Home Alone was a movie people thought would be a disaster... and it definitely was not.
It's hard to think about a holiday season that does not involve watching Home Alone. This perennial classic warms the heart, makes you laugh, and has a nice punch of excitement and creativity to boot.
When word that the movie would be remade reached its director, Chris Columbus, he didn't mince words.
“It’s a waste of time, as far as I’m concerned,” Columbus said in a recent interview with Insider. “What’s the point? I’m a firm believer that you don’t remake films that have had the longevity of Home Alone. You’re not going to create lightning in a bottle again. It’s just not going to happen.”
I think that was the right reaction. Especially when you think about how many crazy things had to go right for the movie to work.
It was in trouble when Fox picked it up, and even though it became the highest-grossing domestic comedy of all time with the $476 million box-office bonanza, we are lucky it was made at all.
We all know the story. Kevin is forgotten at home when his family heads off for a vacation in Florida. He is faced with growing up, targeted by the Wet Bandits, and must conquer his fear of his neighbor, all while his mother tries to get back home to him.
The movie was written by the beloved John Hughes, who came about the idea rather innocently.
“I was going away on vacation, and making a list of everything I didn’t want to forget,” he explained in an interview with Time. “I thought, ‘Well, I’d better not forget my kids.’ Then I thought, ‘What if I left my 10-year-old son at home? What would he do?’”
The writing is perfection, and the performance of Macaulay Culkin somehow maintains that level of exquisiteness. Catherine O'Hara plays his mother, and she's at the top of her game as well. Of course, honorable mention for John Candy, who shot his scenes as a favor and did them all in a legendary 24 hours and was only paid a little over $400 for his role.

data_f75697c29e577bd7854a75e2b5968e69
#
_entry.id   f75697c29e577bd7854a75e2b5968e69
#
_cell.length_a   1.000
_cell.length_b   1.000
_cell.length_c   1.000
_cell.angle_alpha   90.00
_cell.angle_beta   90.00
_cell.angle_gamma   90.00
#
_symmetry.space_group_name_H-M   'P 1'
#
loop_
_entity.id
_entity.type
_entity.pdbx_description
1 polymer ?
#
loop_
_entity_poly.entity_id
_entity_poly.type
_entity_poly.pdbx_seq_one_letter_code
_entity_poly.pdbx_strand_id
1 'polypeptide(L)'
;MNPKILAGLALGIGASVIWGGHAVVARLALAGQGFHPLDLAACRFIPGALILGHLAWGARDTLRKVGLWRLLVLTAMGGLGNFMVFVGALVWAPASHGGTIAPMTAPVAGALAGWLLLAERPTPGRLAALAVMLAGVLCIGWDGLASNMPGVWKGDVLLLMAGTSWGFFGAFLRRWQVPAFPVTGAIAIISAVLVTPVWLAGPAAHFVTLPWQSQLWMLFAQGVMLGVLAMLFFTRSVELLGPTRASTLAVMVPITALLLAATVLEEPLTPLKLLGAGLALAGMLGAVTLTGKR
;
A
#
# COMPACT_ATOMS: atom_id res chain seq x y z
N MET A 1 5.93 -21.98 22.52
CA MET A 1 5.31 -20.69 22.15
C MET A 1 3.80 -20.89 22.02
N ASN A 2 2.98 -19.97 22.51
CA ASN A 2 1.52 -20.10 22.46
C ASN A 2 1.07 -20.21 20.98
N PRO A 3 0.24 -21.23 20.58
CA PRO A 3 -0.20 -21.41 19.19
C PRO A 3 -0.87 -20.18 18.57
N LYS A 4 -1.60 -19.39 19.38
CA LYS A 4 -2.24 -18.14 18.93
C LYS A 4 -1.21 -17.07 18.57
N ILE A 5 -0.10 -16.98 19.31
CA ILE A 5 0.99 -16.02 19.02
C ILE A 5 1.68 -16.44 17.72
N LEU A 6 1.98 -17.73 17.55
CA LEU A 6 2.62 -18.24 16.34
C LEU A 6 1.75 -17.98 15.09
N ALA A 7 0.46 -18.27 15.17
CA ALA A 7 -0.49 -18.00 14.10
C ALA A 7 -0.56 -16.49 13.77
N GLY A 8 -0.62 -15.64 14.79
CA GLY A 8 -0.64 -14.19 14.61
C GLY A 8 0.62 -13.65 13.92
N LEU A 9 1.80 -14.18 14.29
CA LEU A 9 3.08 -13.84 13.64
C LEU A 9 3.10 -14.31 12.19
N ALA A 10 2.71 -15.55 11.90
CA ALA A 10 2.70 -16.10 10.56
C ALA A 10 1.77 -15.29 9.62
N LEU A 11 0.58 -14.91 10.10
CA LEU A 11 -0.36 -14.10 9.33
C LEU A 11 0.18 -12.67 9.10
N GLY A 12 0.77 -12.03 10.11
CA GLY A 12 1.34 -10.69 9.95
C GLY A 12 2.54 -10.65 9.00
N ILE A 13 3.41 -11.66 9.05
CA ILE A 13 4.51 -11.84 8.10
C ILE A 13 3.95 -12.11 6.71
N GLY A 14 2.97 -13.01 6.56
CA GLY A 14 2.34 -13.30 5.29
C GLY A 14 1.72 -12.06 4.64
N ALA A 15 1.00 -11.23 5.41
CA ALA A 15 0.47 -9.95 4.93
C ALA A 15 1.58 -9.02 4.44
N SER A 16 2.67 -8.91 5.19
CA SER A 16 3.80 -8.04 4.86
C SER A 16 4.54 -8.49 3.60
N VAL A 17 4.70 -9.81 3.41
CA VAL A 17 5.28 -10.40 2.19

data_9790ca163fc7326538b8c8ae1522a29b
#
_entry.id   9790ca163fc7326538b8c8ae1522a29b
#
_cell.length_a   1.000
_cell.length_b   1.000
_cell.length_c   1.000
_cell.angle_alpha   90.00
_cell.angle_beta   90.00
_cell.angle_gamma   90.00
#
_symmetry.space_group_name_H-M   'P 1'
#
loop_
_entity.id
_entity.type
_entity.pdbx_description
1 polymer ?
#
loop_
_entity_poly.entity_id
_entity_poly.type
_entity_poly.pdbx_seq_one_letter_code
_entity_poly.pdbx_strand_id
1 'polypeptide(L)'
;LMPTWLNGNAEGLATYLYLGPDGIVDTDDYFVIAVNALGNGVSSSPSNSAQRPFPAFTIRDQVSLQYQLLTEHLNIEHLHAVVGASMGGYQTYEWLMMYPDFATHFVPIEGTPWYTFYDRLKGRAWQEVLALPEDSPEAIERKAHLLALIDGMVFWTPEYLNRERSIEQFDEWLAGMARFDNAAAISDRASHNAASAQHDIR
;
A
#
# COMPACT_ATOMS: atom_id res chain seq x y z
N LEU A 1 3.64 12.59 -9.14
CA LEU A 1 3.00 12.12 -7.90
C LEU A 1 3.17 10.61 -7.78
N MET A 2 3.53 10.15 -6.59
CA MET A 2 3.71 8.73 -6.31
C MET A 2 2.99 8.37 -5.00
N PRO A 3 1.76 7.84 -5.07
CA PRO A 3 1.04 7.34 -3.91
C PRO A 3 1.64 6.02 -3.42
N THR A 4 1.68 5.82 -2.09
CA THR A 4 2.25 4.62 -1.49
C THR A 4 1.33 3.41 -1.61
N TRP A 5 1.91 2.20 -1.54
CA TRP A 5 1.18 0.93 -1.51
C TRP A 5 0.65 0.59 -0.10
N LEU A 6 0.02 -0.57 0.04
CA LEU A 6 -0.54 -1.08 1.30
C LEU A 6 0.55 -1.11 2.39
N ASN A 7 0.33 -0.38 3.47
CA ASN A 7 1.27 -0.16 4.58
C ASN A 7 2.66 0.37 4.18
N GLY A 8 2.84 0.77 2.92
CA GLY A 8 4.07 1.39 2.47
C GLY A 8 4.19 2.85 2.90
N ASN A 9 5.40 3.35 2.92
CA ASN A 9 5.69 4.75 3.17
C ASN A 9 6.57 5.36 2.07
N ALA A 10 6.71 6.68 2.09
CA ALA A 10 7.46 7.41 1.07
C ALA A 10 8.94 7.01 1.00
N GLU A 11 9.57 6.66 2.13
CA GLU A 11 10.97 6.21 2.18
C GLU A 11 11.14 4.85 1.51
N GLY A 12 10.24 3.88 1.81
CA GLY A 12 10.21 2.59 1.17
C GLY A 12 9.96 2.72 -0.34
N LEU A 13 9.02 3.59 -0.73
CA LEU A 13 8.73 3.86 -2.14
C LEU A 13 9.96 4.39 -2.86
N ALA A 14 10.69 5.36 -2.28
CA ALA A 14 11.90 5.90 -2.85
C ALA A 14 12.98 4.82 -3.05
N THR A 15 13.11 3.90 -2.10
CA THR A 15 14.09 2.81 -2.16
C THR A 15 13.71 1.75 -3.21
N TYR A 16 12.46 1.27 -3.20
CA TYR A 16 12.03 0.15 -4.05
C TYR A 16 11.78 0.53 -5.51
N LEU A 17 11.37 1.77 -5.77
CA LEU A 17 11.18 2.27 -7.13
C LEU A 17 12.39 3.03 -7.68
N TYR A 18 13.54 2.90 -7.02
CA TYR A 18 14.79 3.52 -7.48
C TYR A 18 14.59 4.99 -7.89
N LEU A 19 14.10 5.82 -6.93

And he delivered a lot of the dialogue off the cuff when pages of the script were not working.
“None of that stuff was in the script,” Columbus told Insider. “The funeral-parlor story, that was all improvised at 4:30 in the morning. We could barely keep a straight face on set just listening to John.”
Oh, and what about Joe Pesci and Daniel Stern? That pair was almost never to be, with Robert De Niro being tossed around and Stern being thought of as too expensive.
It's been 30 years since the movie debuted, and it's reasonable to look back and think about what you would change or try to push for in hindsight. But the movie's director doesn't feel that way.
Columbus said, "But because we didn't have CGI back then, there were challenges. I remember the BB gunshot—when Kevin fires the gun at Marv when he pokes his head through the dog door—the way we got that effect, and this is a true story, we paid a guy living in his mother's basement in Chicago $600 to hand paint that BB going into Marv's head. So that was an animated effect. A guy with a paintbrush in a basement for six frames hand-painted a BB. This was an $18 million film, so, for our budget, I'm pretty happy how it turned out."
I love hearing someone without any regrets for a movie. I know that this piece of cinema was so important to me, my personality, and the sense of adventure I developed in my formative years. Remakes come and go, and I wish them luck, but Columbus is right. You can't manufacture lightning in a bottle.
But you can rewatch it over and over again,
Is this film one of your holiday favorites? Let me know what you think in the comments.